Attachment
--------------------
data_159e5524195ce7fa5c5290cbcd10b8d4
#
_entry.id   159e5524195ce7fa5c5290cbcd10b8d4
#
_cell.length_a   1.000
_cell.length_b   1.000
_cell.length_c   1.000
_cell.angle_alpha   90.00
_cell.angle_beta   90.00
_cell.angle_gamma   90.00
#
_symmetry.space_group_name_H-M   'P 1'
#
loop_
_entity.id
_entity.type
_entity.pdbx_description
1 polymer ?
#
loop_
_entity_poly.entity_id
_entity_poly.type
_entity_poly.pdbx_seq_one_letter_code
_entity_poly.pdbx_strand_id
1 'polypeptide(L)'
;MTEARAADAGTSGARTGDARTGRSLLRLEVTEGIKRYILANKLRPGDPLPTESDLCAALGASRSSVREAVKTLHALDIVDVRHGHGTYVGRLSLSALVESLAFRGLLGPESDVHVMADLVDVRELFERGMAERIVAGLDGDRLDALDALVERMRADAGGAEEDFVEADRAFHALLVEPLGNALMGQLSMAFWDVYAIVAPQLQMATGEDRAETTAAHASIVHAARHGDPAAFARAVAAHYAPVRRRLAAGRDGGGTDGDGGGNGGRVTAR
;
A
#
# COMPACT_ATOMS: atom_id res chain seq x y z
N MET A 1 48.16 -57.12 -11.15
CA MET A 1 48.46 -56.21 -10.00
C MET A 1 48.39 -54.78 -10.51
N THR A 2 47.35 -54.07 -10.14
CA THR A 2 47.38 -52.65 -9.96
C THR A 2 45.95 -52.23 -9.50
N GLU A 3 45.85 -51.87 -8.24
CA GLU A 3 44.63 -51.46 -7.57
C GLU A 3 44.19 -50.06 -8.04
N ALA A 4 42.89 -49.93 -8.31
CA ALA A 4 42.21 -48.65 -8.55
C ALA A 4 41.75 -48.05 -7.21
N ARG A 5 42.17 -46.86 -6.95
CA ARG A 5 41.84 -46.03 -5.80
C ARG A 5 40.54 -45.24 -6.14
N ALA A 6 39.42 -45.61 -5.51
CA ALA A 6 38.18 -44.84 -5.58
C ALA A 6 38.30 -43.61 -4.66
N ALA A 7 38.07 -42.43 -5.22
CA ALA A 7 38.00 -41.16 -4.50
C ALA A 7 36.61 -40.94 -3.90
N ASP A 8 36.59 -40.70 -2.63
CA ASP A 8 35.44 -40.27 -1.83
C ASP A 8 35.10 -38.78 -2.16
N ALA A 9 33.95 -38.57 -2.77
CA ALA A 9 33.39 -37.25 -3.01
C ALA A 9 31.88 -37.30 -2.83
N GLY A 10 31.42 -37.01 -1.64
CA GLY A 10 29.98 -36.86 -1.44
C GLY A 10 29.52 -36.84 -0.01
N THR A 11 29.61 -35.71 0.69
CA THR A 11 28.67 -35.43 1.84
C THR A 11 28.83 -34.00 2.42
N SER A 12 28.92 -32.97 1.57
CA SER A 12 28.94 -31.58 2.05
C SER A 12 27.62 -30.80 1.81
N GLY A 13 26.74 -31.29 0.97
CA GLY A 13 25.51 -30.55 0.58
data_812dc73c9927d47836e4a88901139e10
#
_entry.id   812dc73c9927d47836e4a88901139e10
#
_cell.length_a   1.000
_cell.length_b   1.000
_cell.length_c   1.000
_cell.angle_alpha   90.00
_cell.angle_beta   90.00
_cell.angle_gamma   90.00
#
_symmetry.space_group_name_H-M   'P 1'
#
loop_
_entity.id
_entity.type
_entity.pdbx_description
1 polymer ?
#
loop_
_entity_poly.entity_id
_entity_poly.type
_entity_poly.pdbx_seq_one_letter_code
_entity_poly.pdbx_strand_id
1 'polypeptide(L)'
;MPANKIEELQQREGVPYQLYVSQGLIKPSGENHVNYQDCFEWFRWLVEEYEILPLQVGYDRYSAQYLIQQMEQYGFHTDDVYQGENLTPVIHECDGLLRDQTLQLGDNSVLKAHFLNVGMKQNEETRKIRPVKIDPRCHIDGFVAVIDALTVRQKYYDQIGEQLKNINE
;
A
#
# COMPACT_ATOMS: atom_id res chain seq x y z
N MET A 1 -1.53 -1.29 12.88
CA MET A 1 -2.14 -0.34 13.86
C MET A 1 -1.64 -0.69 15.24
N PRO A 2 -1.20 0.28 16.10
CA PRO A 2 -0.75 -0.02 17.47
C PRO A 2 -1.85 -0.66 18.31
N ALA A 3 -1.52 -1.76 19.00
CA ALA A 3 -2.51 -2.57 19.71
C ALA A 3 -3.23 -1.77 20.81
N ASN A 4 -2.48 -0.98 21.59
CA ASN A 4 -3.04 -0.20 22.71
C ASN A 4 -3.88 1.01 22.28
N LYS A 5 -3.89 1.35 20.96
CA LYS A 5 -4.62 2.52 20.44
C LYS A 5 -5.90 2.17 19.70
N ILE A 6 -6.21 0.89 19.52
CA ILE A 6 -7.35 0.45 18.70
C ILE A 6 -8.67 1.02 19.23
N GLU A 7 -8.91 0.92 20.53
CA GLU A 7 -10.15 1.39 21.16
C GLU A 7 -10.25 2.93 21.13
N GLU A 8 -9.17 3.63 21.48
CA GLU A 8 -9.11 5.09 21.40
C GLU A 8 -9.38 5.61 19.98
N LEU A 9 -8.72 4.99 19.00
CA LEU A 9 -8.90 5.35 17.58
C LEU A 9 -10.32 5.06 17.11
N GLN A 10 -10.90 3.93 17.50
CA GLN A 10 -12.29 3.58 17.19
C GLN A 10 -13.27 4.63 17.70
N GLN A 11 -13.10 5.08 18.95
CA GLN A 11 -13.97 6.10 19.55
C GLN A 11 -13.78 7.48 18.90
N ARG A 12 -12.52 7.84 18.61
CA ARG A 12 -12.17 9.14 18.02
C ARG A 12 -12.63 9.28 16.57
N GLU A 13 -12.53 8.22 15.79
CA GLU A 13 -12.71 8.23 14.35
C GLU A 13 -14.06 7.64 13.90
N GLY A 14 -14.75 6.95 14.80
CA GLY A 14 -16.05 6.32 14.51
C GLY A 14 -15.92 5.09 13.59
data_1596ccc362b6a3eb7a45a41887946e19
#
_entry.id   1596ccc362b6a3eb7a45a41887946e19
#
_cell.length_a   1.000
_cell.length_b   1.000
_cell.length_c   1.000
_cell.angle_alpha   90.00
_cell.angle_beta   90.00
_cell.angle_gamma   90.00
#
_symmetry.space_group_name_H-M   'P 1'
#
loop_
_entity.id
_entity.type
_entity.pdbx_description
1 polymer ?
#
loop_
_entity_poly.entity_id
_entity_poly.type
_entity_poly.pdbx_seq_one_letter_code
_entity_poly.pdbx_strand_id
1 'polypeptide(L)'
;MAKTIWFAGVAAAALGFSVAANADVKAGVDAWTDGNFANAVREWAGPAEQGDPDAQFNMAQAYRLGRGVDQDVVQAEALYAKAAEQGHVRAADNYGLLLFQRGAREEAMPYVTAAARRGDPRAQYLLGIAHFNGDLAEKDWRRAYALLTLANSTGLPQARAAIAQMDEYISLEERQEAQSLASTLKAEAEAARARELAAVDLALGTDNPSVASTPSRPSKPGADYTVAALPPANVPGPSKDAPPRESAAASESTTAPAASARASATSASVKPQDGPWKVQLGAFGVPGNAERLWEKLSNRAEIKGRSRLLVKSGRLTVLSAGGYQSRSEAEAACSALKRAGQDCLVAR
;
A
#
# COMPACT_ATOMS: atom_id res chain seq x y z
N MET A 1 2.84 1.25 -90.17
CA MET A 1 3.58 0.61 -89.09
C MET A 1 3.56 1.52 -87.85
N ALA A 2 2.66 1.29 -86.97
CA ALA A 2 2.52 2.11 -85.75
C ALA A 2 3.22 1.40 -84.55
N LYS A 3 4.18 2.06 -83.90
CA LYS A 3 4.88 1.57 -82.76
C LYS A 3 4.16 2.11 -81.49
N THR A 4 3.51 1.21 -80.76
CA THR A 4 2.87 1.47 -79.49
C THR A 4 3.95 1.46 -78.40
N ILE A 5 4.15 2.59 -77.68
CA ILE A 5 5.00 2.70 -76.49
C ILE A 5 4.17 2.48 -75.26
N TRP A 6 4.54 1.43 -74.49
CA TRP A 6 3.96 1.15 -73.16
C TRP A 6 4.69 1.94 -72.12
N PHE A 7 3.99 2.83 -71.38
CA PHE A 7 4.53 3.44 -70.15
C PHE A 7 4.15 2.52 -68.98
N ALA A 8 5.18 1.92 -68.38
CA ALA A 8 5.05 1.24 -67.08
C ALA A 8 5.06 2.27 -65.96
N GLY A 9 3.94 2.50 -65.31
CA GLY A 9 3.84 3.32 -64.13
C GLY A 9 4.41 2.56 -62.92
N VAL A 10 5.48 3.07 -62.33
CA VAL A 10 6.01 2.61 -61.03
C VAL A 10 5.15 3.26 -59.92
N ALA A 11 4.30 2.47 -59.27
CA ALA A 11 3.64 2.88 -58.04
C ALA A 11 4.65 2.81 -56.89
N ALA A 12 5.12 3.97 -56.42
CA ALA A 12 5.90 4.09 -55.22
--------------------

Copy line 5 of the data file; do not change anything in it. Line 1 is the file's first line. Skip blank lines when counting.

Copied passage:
_cell.length_a   1.000